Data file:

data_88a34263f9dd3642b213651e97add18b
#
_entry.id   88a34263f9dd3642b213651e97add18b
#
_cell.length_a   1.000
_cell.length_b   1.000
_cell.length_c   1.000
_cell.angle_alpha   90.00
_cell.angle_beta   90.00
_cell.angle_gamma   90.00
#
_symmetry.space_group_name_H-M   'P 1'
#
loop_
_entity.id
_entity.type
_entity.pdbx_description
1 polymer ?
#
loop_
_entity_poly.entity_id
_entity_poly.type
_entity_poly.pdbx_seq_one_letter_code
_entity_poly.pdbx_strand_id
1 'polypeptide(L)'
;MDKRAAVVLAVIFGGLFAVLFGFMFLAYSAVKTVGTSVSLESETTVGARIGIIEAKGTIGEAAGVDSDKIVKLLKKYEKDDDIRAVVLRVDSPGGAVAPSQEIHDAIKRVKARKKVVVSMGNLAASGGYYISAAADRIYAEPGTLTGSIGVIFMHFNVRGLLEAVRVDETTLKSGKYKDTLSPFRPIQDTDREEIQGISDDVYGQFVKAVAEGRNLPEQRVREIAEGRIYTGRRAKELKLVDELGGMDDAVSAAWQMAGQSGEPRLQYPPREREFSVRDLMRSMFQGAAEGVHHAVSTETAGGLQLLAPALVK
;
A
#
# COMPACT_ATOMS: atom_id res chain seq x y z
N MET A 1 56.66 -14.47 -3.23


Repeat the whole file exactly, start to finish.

data_88a34263f9dd3642b213651e97add18b
#
_entry.id   88a34263f9dd3642b213651e97add18b
#
_cell.length_a   1.000
_cell.length_b   1.000
_cell.length_c   1.000
_cell.angle_alpha   90.00
_cell.angle_beta   90.00
_cell.angle_gamma   90.00
#
_symmetry.space_group_name_H-M   'P 1'
#
loop_
_entity.id
_entity.type
_entity.pdbx_description
1 polymer ?
#
loop_
_entity_poly.entity_id
_entity_poly.type
_entity_poly.pdbx_seq_one_letter_code
_entity_poly.pdbx_strand_id
1 'polypeptide(L)'
;MDKRAAVVLAVIFGGLFAVLFGFMFLAYSAVKTVGTSVSLESETTVGARIGIIEAKGTIGEAAGVDSDKIVKLLKKYEKDDDIRAVVLRVDSPGGAVAPSQEIHDAIKRVKARKKVVVSMGNLAASGGYYISAAADRIYAEPGTLTGSIGVIFMHFNVRGLLEAVRVDETTLKSGKYKDTLSPFRPIQDTDREEIQGISDDVYGQFVKAVAEGRNLPEQRVREIAEGRIYTGRRAKELKLVDELGGMDDAVSAAWQMAGQSGEPRLQYPPREREFSVRDLMRSMFQGAAEGVHHAVSTETAGGLQLLAPALVK
;
A
#
# COMPACT_ATOMS: atom_id res chain seq x y z
N MET A 1 56.66 -14.47 -3.23